This is I what I wrote to begin the page.

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In December of 2015 I had a misadventure in Africa. Six months later I had finally killed the bacteria, but I still wasn't getting better. A friend of mine that's a chiropractor took x-rays that revealed that I have had four major spinal deformities my entire life. It was a time-bomb just waiting to go off. The C1 vertebrae in my neck had slid into my brainstem causing damage that effected everything from my memory to my heart rate. It also caused severe pain throughout my nervous system. Through many trials and errors over a few years I've found many answers that work for improving my health. One of the most important ones is a way to rewire your brain so that you experience chronic pain as the simple signal it is rather than an all-encompassing, life crushing interference that it all too often becomes. I'm working on learning how to spread this skill by starting a company that coaches people through this process.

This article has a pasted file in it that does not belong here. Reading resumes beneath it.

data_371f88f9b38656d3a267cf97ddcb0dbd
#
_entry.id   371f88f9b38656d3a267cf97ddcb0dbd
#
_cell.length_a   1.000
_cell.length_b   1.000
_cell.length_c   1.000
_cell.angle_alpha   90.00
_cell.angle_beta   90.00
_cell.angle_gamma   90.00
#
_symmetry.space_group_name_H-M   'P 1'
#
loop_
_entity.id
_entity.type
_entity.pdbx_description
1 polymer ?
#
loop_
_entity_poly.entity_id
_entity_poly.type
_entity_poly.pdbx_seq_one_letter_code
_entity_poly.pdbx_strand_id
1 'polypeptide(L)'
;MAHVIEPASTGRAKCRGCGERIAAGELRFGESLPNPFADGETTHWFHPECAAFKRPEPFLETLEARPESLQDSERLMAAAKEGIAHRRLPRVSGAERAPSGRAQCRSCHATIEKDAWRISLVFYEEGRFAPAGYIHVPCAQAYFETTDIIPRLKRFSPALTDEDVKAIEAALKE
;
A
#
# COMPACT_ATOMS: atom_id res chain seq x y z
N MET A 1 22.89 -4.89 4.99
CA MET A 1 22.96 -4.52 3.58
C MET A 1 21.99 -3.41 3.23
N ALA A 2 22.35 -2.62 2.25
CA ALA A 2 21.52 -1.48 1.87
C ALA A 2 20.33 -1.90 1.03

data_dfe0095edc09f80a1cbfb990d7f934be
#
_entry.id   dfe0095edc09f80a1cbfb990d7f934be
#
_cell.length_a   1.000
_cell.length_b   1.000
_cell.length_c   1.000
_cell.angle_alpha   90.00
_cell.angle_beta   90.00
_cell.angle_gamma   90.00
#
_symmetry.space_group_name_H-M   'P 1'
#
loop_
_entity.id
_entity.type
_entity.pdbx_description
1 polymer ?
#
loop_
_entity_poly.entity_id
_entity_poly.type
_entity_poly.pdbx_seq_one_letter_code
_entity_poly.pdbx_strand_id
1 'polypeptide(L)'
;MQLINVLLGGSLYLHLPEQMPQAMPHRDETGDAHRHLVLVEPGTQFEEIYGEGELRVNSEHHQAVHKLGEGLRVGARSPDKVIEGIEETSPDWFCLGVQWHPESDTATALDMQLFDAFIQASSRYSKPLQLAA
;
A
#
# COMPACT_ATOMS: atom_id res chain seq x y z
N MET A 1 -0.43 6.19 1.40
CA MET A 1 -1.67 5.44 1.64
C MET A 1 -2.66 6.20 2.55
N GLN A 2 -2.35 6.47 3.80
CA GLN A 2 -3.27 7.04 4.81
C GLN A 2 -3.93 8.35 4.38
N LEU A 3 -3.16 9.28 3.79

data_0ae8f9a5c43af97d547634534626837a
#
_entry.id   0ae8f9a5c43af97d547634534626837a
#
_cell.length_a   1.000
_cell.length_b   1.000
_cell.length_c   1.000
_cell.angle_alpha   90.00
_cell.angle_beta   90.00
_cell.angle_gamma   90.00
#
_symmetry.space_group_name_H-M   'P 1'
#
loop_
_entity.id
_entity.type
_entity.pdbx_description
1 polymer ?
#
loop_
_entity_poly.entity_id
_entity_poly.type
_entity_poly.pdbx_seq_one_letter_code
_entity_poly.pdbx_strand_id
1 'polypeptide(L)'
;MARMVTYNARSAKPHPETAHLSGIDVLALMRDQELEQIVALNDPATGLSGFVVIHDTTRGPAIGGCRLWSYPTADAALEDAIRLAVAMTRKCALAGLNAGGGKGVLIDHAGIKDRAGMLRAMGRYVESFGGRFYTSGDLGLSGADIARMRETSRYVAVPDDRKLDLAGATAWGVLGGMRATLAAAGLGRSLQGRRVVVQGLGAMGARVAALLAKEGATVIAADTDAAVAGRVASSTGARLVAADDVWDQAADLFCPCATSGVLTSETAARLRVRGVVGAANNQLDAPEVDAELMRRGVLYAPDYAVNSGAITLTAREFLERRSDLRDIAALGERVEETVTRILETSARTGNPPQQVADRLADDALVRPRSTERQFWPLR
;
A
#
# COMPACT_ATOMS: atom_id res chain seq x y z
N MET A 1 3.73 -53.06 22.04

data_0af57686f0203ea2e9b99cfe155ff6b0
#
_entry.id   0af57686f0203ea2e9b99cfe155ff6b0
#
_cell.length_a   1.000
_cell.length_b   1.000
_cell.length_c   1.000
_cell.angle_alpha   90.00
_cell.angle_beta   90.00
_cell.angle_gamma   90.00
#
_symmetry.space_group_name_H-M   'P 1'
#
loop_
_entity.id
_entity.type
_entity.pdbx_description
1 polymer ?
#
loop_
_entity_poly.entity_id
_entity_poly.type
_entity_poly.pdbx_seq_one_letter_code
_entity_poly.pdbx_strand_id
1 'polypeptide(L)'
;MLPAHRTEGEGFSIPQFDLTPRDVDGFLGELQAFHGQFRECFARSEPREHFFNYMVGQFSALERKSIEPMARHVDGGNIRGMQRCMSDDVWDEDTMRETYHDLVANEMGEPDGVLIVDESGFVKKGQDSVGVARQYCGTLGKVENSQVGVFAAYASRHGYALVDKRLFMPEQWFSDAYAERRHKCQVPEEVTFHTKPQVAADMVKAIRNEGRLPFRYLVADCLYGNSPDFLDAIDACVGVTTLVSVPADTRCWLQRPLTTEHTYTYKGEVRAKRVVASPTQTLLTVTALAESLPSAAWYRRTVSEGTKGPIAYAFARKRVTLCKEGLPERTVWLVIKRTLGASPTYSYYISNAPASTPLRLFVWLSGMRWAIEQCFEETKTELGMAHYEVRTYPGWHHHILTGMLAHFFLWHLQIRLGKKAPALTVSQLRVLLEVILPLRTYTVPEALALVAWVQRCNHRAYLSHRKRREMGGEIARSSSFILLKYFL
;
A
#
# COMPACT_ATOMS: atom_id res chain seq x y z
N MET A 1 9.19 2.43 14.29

- - - - - - -

The pictures included one from in Africa, a few adventures before Africa, and a few after.

The video is 23 minutes long, which is a bit longer than I intended, although I didn't really have a plan when I shot it.

I let people write answers to these questions.

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I will have some specific questions and then some areas where you can say anything that you think I've missed. You'll have to put something in each box. If it doesn't really apply or you've already answered it, you can just say that or put n/a.

Good feedback will help me to start this right.

How long have you been in pain?

What have you tried to manage the pain?

Have you found anything that has helped?

Have you tried meditation before?

Have you tried meditation for pain?

What type of meditation have you tried?

Has meditation helped you with anything?

Would you be willing to try meditation?

Does this seem reasonable? Three private sessions one-on-one to get you started, daily group sessions that you can join. The first month would be 500 dollars. Give me other ideas if you have them.